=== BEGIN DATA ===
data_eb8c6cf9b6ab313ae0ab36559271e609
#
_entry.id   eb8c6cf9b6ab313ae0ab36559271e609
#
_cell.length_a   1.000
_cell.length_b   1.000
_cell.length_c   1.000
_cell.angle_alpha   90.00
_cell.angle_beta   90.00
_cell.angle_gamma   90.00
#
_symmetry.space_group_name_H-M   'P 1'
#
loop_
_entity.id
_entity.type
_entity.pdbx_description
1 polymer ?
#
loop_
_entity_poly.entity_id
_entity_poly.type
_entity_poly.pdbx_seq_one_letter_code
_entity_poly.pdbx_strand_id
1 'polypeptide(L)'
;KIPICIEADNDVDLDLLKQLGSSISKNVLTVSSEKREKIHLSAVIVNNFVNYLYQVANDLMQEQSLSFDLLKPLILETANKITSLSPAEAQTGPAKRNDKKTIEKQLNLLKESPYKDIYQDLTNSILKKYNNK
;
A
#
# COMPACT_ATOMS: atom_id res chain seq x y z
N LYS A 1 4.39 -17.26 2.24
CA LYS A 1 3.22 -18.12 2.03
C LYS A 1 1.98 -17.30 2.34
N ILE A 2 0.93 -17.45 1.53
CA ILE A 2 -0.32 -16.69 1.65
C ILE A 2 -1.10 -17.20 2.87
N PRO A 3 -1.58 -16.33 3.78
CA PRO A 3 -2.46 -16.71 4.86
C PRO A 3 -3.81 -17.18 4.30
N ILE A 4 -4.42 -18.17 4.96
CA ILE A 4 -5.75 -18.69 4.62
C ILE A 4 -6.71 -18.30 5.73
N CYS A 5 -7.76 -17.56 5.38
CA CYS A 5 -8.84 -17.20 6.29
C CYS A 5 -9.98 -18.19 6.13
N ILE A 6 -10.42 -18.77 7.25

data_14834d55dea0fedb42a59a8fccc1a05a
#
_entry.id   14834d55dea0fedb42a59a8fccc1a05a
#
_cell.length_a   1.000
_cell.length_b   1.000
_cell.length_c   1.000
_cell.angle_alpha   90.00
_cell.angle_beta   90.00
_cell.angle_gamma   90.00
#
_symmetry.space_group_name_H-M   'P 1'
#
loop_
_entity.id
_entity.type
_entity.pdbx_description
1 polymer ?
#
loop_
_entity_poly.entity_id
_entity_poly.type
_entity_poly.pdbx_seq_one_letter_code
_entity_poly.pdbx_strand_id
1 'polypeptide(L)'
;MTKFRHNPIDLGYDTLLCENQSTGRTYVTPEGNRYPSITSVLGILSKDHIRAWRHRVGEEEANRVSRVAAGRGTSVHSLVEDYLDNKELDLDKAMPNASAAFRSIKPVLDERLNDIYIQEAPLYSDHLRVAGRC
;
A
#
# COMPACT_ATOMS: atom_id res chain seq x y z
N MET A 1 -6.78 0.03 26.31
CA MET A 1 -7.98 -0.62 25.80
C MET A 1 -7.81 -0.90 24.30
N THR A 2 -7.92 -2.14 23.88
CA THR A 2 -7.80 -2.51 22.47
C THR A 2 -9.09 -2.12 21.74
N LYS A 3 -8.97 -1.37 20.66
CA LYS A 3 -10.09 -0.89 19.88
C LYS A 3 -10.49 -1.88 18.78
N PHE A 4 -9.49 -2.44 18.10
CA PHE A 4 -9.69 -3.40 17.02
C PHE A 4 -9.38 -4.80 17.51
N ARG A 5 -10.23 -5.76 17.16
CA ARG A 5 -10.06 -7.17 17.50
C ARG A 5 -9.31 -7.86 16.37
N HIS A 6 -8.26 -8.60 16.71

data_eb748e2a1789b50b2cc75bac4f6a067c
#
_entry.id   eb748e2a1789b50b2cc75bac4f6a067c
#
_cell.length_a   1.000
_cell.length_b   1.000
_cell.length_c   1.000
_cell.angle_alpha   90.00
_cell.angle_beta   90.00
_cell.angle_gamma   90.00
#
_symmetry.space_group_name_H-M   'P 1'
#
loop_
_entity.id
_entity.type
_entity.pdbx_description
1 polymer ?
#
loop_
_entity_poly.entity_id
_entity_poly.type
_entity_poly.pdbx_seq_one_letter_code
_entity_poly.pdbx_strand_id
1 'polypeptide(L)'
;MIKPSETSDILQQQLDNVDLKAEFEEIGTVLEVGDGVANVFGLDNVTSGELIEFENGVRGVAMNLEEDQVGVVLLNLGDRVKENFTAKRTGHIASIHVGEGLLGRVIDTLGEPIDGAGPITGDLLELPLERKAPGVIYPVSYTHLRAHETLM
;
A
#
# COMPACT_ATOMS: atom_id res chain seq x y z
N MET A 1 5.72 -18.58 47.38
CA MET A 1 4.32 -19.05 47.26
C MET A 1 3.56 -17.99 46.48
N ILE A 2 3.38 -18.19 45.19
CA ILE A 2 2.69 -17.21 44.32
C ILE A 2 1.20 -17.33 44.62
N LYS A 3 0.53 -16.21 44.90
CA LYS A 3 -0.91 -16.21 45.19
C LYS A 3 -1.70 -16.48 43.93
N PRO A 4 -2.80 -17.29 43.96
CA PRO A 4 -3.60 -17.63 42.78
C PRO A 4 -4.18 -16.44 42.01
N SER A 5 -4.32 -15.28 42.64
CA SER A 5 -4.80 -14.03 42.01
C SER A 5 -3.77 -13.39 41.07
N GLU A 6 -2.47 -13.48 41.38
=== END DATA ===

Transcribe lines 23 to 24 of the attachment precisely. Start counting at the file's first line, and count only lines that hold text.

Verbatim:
_entity_poly.pdbx_seq_one_letter_code
_entity_poly.pdbx_strand_id